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Cutting back on firecrackers
Firecracker ban led to a quieter Diwali but it had less of an impact on air pollution
It began with a hesitant, quiet bang or two but as the evening wore on in the Capital on Diwali it was painfully and rather noisily obvious that the ban on sales of firecrackers in the National Capital Region (NCR) imposed by the Supreme Court had all but come a cropper. Anyone with their finger on the pulse of the popular mood in Delhi could have predicted that citizens would burst firecrackers on Diwali, in some cases with a vengeance, and by the evening under-the-table sales of firecrackers despite a police crackdown through the day had mushroomed.
The ban of sales on firecrackers in Delhi turned out exactly like prohibition in Gujarat. That is to say, near-impossible to implement. Whether the courts or even ‘enlightened’ members of the liberal classes like it or not, Diwali has become associated with firecrackers. While a lot of residents of the Capital understood that the ban on sales was promulgated in good faith by the Supreme Court, many chafed against a ban and the narrative that it was an attack on the joyous, celebratory aspects of the Hindu ethos went viral on social media, especially on messaging apps.
But the fact remains that firecrackers are extremely polluting, and the rampant usage of firecrackers should be actively discouraged. Regulations and control are the vital components in this effort. For one, just like cigarettes, firecrackers ought to be heavily taxed, their production and distribution needs to be better controlled and the easy availability of vast amounts of illegal firecrackers both those made in India and those imported by the container-load from China must be stopped.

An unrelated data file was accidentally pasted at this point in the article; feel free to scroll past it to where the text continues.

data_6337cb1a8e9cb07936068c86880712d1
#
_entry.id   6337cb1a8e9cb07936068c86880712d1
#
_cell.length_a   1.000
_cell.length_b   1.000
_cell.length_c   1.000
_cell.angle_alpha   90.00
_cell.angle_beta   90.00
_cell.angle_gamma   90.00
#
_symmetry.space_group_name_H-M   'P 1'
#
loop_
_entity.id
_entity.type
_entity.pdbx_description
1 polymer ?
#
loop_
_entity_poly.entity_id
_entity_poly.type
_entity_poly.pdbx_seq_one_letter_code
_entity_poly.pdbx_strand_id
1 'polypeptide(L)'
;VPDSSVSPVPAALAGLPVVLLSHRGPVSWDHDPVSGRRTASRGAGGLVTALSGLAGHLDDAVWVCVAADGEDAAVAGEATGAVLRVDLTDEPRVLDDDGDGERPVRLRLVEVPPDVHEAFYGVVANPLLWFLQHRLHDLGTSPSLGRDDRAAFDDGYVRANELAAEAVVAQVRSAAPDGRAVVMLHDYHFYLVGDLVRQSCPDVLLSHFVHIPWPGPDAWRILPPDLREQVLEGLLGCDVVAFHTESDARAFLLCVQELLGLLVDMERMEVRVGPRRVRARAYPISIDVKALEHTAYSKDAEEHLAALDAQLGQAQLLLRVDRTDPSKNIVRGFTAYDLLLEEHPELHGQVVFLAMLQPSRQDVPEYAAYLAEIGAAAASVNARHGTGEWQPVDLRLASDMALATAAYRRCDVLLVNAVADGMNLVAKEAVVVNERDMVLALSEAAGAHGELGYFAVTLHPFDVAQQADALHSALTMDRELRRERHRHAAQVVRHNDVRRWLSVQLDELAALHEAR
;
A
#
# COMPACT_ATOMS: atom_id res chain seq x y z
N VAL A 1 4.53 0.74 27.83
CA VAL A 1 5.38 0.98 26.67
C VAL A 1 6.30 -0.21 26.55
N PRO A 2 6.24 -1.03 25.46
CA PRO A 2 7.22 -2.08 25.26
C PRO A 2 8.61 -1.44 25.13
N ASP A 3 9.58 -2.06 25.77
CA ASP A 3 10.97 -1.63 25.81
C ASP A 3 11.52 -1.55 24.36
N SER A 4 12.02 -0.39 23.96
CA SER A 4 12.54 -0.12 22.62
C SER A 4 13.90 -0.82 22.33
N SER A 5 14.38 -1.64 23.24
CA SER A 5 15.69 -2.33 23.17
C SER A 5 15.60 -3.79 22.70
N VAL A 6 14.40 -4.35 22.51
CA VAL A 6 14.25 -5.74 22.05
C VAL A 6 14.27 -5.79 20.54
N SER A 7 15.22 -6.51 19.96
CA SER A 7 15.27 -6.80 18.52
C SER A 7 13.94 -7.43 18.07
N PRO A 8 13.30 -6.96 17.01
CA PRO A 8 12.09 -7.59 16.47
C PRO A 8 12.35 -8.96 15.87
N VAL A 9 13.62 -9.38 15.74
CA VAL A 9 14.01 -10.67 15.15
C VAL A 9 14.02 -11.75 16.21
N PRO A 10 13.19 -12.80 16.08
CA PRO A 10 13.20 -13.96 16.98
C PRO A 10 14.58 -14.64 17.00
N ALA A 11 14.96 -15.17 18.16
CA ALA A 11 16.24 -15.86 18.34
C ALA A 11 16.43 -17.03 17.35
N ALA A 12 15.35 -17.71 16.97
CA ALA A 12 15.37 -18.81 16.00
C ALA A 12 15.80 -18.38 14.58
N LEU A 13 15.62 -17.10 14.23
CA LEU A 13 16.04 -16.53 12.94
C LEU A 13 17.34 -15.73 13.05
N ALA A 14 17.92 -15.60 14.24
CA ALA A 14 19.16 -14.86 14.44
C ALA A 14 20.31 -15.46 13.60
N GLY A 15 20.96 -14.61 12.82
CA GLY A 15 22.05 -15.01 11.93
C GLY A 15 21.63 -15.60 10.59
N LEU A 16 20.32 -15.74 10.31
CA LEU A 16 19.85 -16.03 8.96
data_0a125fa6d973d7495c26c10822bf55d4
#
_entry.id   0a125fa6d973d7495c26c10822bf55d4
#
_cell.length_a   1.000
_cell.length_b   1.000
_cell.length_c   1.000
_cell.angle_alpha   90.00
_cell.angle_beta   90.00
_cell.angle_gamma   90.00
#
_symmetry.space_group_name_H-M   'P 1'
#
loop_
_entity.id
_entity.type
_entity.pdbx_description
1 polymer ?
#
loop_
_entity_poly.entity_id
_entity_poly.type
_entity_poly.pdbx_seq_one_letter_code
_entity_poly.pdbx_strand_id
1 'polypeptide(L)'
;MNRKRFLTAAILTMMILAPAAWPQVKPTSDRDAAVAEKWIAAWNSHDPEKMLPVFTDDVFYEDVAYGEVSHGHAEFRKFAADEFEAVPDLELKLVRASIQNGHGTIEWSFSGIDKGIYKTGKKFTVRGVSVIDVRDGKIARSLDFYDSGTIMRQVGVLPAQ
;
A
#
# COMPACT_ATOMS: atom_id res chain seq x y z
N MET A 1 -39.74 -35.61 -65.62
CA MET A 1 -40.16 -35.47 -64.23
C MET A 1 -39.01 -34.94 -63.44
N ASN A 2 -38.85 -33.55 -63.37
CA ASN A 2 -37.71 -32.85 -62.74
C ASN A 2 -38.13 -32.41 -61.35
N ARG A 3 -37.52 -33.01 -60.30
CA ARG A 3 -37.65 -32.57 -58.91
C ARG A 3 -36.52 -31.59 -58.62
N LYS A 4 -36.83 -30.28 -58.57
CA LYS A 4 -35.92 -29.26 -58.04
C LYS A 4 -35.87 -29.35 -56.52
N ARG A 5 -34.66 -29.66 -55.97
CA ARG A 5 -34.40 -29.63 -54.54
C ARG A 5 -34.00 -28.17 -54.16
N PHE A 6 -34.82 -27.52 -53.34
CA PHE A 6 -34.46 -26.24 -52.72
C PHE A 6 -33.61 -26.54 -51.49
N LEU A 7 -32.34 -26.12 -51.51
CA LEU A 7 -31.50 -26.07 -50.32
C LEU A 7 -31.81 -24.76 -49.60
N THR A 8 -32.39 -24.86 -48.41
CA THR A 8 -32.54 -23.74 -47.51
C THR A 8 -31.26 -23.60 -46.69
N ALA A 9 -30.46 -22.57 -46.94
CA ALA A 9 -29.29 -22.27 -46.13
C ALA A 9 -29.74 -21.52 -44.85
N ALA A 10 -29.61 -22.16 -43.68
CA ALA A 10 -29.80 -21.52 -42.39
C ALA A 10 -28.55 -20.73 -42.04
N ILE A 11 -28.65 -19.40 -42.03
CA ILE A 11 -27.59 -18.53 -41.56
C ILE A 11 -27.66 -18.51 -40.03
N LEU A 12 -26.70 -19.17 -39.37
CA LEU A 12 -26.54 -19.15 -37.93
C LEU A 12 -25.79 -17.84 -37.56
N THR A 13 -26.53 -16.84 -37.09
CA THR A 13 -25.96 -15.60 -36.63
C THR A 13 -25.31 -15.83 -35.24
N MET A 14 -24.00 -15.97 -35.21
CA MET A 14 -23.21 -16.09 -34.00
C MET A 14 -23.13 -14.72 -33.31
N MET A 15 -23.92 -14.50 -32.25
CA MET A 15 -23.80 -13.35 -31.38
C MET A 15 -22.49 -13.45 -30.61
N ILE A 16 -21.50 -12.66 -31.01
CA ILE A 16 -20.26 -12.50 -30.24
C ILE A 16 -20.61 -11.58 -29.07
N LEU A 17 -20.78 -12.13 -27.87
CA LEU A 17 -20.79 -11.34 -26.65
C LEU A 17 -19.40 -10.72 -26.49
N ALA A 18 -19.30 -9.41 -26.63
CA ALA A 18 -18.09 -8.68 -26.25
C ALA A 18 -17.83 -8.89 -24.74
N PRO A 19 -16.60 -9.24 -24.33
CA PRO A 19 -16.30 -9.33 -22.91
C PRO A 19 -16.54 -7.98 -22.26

The air quality in Delhi is hazardous to human health, the Air Quality Index which in Delhi is already above safe limits, has gone off the charts with readings above 999 and almost every single parameter from particulate matter to levels of Benzene are far too high for healthy living. In a sense, while residents of the Capital did cock a snook at the ban on firecracker sales, in doing so they effectively ended up committing seppuku. As this newspaper has been writing over the past ten days, there are many causes of air pollution in NCR and there are many rules governing the sources of pollution. It was almost inevitable that the firecracker ban would be flouted, which could be discerned from the ease with which citizens flout existing regulations. The problem is not of a lack of rules but one of enforcement and that is a failure of governance. Old diesel cars and commercial vehicles continue to ply on the roads, construction material is still dumped on the roadside and stubble burning continues. Delhi is one of the most polluted cities on earth, and the air is killing people due to pulmonary diseases and cancer. Any solution will have to involve citizens, better governance and most importantly require rigorous enforcement of the rules by the authorities.
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